August 9, 2013 10:29:50 AM
After two budget workshops, Columbus officials still find themselves facing a projected deficit for Fiscal Year 2014.
Wednesday, Mayor Robert Smith proposed meeting with the city's department heads individually in an effort to distinguish between what is absolutely needed and what can be taken out of the budget.
By a happy coincidence, one cost-saving measure has emerged from, of all places, Washington, D.C.
Obviously, the idea did not emanate from Congress, which would be a stunning turn-of-events. Rather, it came from the folks in charge of the Congressional Cemetery, which is the resting place of more than 200 congressmen and their families.
Cemetery officials are using goats to do maintain part of the property, noting that goats will eat virtually every type of vegetation except for the trees. If all goes to plan, 60-70 goats will have ravaged the cemetery foliage within a week. The goats will stay 24 hours a day, chomping on vegetation for the next six days straight. They will eat literally any vegetation with their reach, up to seven feet off the ground.
This news comes on the heels of a decision by the Columbus City Council to approve accepting bids for maintenance at the city-owned Friendship Cemetery. Currently, the city contracts the work to a company called Triple K, whose crews cut the 70-acre grounds for $2,850 per cut.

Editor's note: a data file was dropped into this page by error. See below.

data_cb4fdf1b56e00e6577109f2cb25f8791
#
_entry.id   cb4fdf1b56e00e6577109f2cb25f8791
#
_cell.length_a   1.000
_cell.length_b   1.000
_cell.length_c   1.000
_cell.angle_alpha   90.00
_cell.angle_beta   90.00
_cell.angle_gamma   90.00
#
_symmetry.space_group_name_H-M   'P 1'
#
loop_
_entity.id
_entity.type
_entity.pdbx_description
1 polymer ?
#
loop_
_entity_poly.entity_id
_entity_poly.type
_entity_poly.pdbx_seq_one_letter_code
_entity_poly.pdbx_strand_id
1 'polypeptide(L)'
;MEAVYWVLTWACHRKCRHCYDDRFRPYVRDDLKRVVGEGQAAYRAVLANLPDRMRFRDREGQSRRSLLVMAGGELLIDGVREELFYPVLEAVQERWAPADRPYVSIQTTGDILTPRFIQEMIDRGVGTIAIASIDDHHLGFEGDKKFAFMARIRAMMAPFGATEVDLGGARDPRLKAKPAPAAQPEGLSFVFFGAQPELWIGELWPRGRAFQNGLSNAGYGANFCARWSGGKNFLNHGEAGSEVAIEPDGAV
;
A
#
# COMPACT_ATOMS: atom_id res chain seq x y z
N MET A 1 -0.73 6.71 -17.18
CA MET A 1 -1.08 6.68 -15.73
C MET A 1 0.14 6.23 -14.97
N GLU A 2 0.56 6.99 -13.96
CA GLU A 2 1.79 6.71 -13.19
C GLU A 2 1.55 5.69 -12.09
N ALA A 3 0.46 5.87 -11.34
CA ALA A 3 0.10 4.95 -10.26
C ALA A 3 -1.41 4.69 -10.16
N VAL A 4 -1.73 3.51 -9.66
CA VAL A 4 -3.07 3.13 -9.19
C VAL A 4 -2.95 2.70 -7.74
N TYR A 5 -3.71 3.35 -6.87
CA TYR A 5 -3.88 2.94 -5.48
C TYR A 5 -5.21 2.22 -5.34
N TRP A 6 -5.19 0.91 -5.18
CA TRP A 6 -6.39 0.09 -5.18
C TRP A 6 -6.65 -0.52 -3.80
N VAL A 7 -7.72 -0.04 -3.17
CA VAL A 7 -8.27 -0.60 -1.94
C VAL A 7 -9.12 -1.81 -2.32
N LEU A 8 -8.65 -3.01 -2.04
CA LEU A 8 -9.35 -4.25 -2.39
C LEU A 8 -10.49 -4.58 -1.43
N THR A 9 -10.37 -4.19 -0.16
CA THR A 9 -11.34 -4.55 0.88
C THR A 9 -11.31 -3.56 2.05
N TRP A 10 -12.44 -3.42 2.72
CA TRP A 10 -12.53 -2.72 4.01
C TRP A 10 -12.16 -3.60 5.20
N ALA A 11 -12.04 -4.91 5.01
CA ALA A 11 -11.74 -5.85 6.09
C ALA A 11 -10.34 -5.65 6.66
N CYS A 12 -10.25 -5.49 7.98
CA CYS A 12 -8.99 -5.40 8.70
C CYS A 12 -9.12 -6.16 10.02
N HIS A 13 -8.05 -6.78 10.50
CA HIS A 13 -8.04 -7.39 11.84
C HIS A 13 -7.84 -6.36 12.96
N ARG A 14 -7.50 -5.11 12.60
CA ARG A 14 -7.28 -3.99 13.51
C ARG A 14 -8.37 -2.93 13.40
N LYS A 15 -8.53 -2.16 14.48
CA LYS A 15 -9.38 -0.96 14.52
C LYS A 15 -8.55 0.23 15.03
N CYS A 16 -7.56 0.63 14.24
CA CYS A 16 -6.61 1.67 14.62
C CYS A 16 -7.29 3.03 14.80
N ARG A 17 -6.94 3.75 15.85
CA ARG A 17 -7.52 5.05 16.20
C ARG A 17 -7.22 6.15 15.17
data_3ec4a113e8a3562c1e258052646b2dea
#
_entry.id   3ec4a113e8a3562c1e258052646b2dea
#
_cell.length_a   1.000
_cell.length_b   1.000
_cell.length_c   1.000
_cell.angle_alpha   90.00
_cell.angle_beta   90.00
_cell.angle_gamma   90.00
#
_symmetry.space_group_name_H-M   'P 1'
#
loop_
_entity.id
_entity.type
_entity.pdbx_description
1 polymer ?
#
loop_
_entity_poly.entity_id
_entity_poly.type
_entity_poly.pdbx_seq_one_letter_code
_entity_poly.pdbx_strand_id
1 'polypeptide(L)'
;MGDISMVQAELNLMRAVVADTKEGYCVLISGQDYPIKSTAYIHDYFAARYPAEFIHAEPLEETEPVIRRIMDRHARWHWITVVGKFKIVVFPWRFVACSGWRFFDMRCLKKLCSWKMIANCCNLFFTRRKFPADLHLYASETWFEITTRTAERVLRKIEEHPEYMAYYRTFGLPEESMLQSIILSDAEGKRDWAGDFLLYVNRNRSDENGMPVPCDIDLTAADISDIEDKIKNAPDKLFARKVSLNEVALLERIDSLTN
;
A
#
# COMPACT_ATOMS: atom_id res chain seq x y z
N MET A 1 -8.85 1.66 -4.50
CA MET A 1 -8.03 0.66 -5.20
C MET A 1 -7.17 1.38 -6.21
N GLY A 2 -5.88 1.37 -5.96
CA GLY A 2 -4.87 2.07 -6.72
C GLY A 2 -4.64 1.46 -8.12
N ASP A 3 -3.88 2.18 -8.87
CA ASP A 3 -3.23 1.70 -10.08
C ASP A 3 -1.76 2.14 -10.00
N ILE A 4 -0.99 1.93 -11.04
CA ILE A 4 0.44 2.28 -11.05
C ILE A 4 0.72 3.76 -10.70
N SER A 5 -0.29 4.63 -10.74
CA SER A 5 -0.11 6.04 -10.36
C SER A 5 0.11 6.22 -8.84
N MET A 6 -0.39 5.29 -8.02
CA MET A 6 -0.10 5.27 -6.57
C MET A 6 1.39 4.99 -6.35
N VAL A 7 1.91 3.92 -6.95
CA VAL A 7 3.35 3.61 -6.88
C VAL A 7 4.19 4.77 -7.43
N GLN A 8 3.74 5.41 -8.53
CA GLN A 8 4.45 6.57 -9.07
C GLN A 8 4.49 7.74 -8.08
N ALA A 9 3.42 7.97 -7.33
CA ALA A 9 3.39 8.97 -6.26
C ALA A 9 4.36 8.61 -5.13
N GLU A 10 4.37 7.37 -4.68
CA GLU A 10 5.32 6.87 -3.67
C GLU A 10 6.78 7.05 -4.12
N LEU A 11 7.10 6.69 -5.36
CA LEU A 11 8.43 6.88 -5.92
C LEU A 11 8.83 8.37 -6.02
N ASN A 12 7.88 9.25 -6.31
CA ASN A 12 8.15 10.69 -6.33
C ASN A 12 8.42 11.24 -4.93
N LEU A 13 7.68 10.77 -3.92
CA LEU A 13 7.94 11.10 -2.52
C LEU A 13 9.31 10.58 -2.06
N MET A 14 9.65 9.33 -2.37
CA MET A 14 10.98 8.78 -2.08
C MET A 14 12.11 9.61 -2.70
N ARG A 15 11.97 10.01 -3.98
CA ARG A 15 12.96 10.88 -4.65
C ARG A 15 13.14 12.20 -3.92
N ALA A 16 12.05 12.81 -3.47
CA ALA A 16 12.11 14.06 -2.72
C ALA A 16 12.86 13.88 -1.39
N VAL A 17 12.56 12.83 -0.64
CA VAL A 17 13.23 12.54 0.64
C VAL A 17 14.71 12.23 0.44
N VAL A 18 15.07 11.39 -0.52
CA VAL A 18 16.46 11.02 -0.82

To solution seems obvious. Goats are an eco-friendly, fiscally-conservative alternative to hiring a company to cut the grass. Goats are hardy, low-maintenance animals who don't object to working nights, weekends or holidays. You can buy a goat for as little as $25, which means a dozen goats would cost the city about $300, which amounts to a fraction of the money the city currently spends on the cemetery upkeep.
Admittedly, there are some concessions that would have to be made. First, you could pretty much forget about placing fresh-flowers on the grave-makers since goats tend not to be especially reverential.
On the other hand, artificial flowers last longer, are cheaper and are used more frequently than real flowers at cemeteries.
While goats are low-maintenance animals, we do acknowledge that the goats would require some basic supervision.
Fortunately, the city has the perfect solution at its disposal.
Yes, this sounds like a job for J5/Broaddus, the city's project manager.
Let 'em start earning that $90,000 the city will be paying them this year.
1. Voice of the people: Robert Gillis LETTERS TO THE EDITOR (VOICE@CDISPATCH.COM)
2. Voice of the people: Johann Christoph Arnold LETTERS TO THE EDITOR (VOICE@CDISPATCH.COM)
4. Voice of the people: Margie Canon LETTERS TO THE EDITOR (VOICE@CDISPATCH.COM)